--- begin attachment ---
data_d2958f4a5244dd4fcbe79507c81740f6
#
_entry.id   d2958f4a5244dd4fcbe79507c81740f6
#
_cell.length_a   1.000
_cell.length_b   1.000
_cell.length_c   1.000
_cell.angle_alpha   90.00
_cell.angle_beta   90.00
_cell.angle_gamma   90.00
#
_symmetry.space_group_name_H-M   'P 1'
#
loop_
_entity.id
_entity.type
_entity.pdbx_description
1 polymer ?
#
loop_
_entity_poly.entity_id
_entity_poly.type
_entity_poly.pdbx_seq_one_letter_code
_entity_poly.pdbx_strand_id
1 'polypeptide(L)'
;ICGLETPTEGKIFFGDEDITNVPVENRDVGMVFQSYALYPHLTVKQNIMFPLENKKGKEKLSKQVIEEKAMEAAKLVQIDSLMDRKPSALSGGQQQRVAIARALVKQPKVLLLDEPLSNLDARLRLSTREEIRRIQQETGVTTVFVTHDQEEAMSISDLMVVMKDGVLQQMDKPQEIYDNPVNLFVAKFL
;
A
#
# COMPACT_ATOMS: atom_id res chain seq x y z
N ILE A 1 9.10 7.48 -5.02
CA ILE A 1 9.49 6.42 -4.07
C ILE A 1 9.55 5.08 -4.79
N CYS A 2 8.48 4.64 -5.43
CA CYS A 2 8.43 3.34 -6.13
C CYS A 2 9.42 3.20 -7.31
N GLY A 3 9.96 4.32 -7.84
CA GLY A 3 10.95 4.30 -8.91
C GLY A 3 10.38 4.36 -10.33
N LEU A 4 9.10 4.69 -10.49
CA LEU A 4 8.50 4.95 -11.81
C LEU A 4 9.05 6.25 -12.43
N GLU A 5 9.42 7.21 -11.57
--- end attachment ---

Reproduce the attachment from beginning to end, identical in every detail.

data_d2958f4a5244dd4fcbe79507c81740f6
#
_entry.id   d2958f4a5244dd4fcbe79507c81740f6
#
_cell.length_a   1.000
_cell.length_b   1.000
_cell.length_c   1.000
_cell.angle_alpha   90.00
_cell.angle_beta   90.00
_cell.angle_gamma   90.00
#
_symmetry.space_group_name_H-M   'P 1'
#
loop_
_entity.id
_entity.type
_entity.pdbx_description
1 polymer ?
#
loop_
_entity_poly.entity_id
_entity_poly.type
_entity_poly.pdbx_seq_one_letter_code
_entity_poly.pdbx_strand_id
1 'polypeptide(L)'
;ICGLETPTEGKIFFGDEDITNVPVENRDVGMVFQSYALYPHLTVKQNIMFPLENKKGKEKLSKQVIEEKAMEAAKLVQIDSLMDRKPSALSGGQQQRVAIARALVKQPKVLLLDEPLSNLDARLRLSTREEIRRIQQETGVTTVFVTHDQEEAMSISDLMVVMKDGVLQQMDKPQEIYDNPVNLFVAKFL
;
A
#
# COMPACT_ATOMS: atom_id res chain seq x y z
N ILE A 1 9.10 7.48 -5.02
CA ILE A 1 9.49 6.42 -4.07
C ILE A 1 9.55 5.08 -4.79
N CYS A 2 8.48 4.64 -5.43
CA CYS A 2 8.43 3.34 -6.13
C CYS A 2 9.42 3.20 -7.31
N GLY A 3 9.96 4.32 -7.84
CA GLY A 3 10.95 4.30 -8.91
C GLY A 3 10.38 4.36 -10.33
N LEU A 4 9.10 4.69 -10.49
CA LEU A 4 8.50 4.95 -11.81
C LEU A 4 9.05 6.25 -12.43
N GLU A 5 9.42 7.21 -11.57